Kinilaw originated in the Visayas, the southern part of the country. Instead of cooking fish the traditional way by frying or grilling, this process involves soaking raw fish in vinegar and calamansi juice, a local lemon. Since it does not use heat, the meat is slightly or semi-cooked by the acids found in the vinegar and calamansi juice. It is soaked for a couple of hours and chilled before serving to ensure that it has transformed a little bit and also avoid food spoilage. You could tell that the fish is ready to be eaten when its color has turned opaque.
In this recipe, the fish used is malasugue or blue marlin. The most popular fish used for Kinilaw is tuna, but any white fish will do, as long as it is fresh. This is usually served as a side dish or pulutan (appetizer during drinking sessions). Just ike any other Filipino dish, it is also best served with rice.
If you have not tried eating raw fish before, it might take a while to get used to. Give it a try and you might be surprised that you will start to like it.
Preparation Time: 3 hours
Yield: 6-8 servings
2 lbs malasugue, cut into 1 inch cubes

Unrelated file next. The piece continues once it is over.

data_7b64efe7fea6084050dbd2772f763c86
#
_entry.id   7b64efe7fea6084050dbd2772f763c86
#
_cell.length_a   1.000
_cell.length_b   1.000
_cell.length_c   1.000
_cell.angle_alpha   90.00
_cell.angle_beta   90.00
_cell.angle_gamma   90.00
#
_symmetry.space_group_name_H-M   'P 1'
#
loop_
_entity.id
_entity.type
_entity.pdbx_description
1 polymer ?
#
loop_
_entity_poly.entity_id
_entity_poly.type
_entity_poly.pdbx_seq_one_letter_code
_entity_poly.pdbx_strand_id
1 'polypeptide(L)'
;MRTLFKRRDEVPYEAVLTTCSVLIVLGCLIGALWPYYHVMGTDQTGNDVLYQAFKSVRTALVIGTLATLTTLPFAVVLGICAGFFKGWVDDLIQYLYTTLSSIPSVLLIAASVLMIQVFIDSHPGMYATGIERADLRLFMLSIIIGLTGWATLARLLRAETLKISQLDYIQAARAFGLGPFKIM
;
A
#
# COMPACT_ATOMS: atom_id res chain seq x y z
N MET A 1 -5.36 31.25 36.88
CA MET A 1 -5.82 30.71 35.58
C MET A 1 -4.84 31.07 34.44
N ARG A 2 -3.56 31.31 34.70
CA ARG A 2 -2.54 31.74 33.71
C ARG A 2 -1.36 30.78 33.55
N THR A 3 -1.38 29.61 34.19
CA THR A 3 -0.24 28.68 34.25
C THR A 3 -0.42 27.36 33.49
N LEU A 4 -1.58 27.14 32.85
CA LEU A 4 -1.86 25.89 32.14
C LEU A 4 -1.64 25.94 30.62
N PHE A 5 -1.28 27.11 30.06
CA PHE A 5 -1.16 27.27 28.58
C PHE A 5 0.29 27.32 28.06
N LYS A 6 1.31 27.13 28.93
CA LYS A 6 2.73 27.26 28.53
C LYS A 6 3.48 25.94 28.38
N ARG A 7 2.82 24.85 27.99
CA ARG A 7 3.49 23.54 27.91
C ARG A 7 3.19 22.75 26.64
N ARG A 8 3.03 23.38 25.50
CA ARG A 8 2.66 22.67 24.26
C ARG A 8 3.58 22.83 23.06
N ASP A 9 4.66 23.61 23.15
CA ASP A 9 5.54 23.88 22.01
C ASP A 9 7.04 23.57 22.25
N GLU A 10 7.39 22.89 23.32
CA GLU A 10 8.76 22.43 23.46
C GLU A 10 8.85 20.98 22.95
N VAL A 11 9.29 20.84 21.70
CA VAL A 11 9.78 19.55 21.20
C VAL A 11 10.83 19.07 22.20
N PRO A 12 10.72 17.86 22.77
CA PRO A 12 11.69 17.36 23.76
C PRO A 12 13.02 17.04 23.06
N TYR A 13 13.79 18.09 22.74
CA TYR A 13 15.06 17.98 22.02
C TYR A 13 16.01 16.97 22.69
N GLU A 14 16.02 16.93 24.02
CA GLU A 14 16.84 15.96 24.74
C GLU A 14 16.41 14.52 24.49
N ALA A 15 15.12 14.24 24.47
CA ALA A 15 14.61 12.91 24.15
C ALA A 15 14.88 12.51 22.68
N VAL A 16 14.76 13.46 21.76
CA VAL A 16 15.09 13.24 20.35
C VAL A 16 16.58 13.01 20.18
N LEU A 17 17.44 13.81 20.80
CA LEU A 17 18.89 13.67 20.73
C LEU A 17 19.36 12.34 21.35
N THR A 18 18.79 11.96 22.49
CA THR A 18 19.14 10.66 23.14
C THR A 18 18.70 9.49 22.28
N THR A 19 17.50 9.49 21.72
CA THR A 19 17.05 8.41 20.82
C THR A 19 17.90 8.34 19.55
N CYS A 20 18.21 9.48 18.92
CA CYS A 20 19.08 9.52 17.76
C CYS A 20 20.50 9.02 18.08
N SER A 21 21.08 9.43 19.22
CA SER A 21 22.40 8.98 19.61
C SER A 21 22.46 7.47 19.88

1 ½ cups vinegar
1/2 cup calamansi juice
1 medium-sized onion, sliced
1 thumb ginger, sliced
3 small chili peppers, sliced into halves
salt and pepper to taste
cucumber, sliced (optional)
1. Clean the fish with water, and cut into 1 inch cubes. Remove the skin and bones.
2. In a bowl, put the fish and add half of the vinegar. Let it stand for about 2 minutes, and then drain the vinegar carefully. This step reduces the smelly after taste.
3. Add the rest of the vinegar in the bowl. Add the ginger, onion, chili peppers and cucumber. Season with salt and pepper.
4. Toss them gently from the bottom to the top to ensure that the fish cubes are not crushed.
5. Cover and leave in the refrigerator for about 2 hours before serving.
6. Transfer to a serving plate and top with calamansi slices.
Kilawin Malasugue (Blue Marlin)
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